My college internship was at an ad agency – and I was lucky enough not to search countless internship job postings to find it. I thought I wanted to be some Fortune 100 marketer, or at least that’s what popped in my head first when my advisor asked what I would like to do to get my 3 credits of practical application of a communications degree. I just wanted to get paid at my internship. I didn’t really care what I did.
I was partially inspired. I was working on an advertising campaign for a therapeutic horse riding non-profit in a class. I had dreams of creating the billboards I used to see along the roads when we would road trip in my childhood. I know, I’m aging myself with the billboard thing, but stick with me here.
It was the first time in my life that knowing someone paid off. My advisor was well connected in the community and made one call. The next day, I was booking an interview with the top agency in town and a few weeks after that, I started work. I mostly wrote columns and newspaper ads for the local GE plant. I loved it because work was nothing like school. No hypotheticals. No historical analysis. No theories of principals of bullshit. I was doing the work, then finding it in the paper every week.
Picking Purpose Over Degrees For Internships
Networks are the big perk of going to college (or so they say). It’s how I got my job and how many students access internships. But shouldn’t the fact that I actually wanted to do the work be the bigger motivation? Without the access, how would I ever get the gig that started my marketing career?
The bigger question is this: why doesn’t interest guide who gets internships? If you really want to do the work and build a career, isn’t that better than having a bunch of debt and feeling forced into a career you don’t love? Why would we require a degree and limit the pipeline when so many people could do the job?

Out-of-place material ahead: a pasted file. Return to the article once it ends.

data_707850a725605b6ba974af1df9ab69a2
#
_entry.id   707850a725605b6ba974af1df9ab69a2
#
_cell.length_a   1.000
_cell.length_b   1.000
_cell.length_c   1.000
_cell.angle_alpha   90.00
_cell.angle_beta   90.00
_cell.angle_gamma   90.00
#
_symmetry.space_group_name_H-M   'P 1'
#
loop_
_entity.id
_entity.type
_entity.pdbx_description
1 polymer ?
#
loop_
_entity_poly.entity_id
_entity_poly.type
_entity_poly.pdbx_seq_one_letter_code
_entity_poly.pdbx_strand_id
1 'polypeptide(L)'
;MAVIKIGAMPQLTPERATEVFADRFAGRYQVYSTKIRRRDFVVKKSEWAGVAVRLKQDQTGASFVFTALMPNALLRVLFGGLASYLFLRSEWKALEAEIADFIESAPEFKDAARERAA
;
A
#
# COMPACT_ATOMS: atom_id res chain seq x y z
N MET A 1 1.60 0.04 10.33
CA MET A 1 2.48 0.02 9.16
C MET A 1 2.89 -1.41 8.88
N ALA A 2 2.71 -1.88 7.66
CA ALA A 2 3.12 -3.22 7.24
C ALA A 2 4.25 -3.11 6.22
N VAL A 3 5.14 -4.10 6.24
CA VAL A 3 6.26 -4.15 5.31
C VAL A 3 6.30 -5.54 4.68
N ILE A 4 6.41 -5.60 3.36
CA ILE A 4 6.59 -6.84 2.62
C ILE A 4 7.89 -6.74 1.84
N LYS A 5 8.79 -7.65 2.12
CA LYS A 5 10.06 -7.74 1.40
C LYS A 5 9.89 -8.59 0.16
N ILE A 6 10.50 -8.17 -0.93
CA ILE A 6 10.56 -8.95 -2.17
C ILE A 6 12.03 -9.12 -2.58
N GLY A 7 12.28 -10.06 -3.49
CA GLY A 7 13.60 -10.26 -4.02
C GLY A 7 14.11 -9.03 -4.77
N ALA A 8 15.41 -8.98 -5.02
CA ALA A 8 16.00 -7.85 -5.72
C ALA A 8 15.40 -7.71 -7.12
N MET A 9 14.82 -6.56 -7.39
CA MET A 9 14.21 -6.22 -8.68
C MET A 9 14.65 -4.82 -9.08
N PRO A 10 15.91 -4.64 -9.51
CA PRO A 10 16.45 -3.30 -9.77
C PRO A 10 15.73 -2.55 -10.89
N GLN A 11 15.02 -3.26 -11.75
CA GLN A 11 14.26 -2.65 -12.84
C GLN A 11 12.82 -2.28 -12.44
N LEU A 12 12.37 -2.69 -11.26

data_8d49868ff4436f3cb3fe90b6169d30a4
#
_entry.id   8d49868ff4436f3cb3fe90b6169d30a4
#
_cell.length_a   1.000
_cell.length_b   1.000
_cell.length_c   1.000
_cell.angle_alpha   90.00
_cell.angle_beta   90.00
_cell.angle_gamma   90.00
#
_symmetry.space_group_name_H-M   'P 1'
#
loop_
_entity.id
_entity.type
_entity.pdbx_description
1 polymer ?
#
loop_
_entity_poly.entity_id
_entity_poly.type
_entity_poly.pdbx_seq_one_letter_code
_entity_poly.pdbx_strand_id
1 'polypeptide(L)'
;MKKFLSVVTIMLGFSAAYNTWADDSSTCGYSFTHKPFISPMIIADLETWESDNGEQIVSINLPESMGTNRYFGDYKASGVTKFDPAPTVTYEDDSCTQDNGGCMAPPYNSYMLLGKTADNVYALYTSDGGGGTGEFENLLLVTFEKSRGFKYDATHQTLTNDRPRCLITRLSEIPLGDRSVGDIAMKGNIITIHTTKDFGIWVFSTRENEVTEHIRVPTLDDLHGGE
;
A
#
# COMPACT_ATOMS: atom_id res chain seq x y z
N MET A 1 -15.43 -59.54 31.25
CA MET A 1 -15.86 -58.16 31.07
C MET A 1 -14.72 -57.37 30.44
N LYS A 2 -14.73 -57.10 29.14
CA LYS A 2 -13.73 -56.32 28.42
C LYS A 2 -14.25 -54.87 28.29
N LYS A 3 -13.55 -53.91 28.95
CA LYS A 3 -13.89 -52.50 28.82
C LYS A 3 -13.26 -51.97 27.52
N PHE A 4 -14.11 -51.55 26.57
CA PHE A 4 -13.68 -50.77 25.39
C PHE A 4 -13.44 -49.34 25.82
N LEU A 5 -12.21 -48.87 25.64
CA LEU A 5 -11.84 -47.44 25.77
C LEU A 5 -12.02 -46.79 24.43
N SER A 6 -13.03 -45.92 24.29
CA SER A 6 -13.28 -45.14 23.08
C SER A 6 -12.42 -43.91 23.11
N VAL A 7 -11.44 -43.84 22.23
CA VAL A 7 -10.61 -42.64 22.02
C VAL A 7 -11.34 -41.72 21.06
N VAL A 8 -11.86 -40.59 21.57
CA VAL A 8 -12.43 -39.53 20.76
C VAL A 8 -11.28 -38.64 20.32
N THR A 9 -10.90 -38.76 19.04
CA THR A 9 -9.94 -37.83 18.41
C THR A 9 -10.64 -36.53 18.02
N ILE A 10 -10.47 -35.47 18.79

I’d love to see internship programs focused on getting people who want to do the work in the door, not solely college graduates. We can argue all day about the value of a college degree, but no matter the cost it will never make anyone actually care. I want people who care. So if you’ve ever said you want to stand out to the next generation? Try this.
Internship Job Postings Are Key
Instead of a degree requirement, try telling potential intern candidates the information they really want to know. Remember, they likely haven’t done this job. Start by answering questions interns have all the time. Tell them what other people in this role have done next in their career. Projects they’ll complete. Give examples. Make the job something they can imagine doing.
Most importantly, tell them why it matters.
It’s easier than you think. Write this: As our intern, you will help us…
Now fill in the blank. What program will they work on? How does it help your company? What’s the next step if they do well? Tell them. This could be the door that opens them up to a whole new life they never imagined.
The same way investing in your team is important, you should be investing in your future, too. As we provide interns with the education they need to pursue their career dreams instead of making up requirements, we can create a generation of employees who know what they want to do *and* why. It’ll benefit you both in the long run.
Kat Kibben [they/them] is a keynote speaker, writing expert, and LGBTQIA+ advocate who teaches hiring teams how to write inclusive job postings that will get the right person to apply faster.
Before founding Three Ears Media, Katrina was a CMO, Technical Copywriter, and Managing Editor for leading companies like Monster, Care.com, and Randstad Worldwide. With 15+ years of recruitment marketing and training experience, Katrina knows how to turn talented recruiting teams into talented writers who write for people, not about work.
Today, Katrina is frequently featured as an HR and recruiting expert in publications like The New York Times, Chicago Tribune, and Forbes. They’ve been named to numerous lists, including LinkedIn’s Top Voices in Job Search & Careers. When not speaking, writing, or training, you’ll find Katrina traveling the country in their van or spending some much needed downtime with the dogs that inspired the name Three Ears Media.